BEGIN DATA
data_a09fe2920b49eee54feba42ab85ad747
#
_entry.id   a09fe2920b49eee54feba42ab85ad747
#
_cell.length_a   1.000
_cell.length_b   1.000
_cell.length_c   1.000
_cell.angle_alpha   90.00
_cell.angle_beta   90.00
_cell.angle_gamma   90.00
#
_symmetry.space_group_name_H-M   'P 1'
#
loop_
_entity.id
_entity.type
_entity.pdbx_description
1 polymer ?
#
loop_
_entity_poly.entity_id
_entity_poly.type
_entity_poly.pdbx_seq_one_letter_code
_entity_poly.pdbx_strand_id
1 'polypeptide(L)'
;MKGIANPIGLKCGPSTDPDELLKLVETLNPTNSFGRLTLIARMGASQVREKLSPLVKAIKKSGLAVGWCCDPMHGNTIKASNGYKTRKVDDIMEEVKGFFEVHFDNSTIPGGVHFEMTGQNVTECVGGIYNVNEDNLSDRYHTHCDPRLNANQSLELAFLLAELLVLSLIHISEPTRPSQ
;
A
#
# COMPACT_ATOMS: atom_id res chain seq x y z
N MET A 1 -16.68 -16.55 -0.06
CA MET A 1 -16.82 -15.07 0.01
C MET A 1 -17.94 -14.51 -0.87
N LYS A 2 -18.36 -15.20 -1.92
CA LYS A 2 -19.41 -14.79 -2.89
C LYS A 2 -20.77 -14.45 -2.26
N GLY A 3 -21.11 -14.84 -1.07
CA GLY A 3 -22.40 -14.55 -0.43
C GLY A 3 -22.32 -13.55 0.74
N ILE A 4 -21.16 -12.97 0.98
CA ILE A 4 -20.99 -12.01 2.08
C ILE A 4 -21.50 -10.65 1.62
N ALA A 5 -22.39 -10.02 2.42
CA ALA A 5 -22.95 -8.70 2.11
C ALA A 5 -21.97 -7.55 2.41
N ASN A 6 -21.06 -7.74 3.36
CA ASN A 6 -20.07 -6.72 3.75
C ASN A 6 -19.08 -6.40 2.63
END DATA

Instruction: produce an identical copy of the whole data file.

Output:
data_a09fe2920b49eee54feba42ab85ad747
#
_entry.id   a09fe2920b49eee54feba42ab85ad747
#
_cell.length_a   1.000
_cell.length_b   1.000
_cell.length_c   1.000
_cell.angle_alpha   90.00
_cell.angle_beta   90.00
_cell.angle_gamma   90.00
#
_symmetry.space_group_name_H-M   'P 1'
#
loop_
_entity.id
_entity.type
_entity.pdbx_description
1 polymer ?
#
loop_
_entity_poly.entity_id
_entity_poly.type
_entity_poly.pdbx_seq_one_letter_code
_entity_poly.pdbx_strand_id
1 'polypeptide(L)'
;MKGIANPIGLKCGPSTDPDELLKLVETLNPTNSFGRLTLIARMGASQVREKLSPLVKAIKKSGLAVGWCCDPMHGNTIKASNGYKTRKVDDIMEEVKGFFEVHFDNSTIPGGVHFEMTGQNVTECVGGIYNVNEDNLSDRYHTHCDPRLNANQSLELAFLLAELLVLSLIHISEPTRPSQ
;
A
#
# COMPACT_ATOMS: atom_id res chain seq x y z
N MET A 1 -16.68 -16.55 -0.06
CA MET A 1 -16.82 -15.07 0.01
C MET A 1 -17.94 -14.51 -0.87
N LYS A 2 -18.36 -15.20 -1.92
CA LYS A 2 -19.41 -14.79 -2.89
C LYS A 2 -20.77 -14.45 -2.26
N GLY A 3 -21.11 -14.84 -1.07
CA GLY A 3 -22.40 -14.55 -0.43
C GLY A 3 -22.32 -13.55 0.74
N ILE A 4 -21.16 -12.97 0.98
CA ILE A 4 -20.99 -12.01 2.08
C ILE A 4 -21.50 -10.65 1.62
N ALA A 5 -22.39 -10.02 2.42
CA ALA A 5 -22.95 -8.70 2.11
C ALA A 5 -21.97 -7.55 2.41
N ASN A 6 -21.06 -7.74 3.36
CA ASN A 6 -20.07 -6.72 3.75
C ASN A 6 -19.08 -6.40 2.63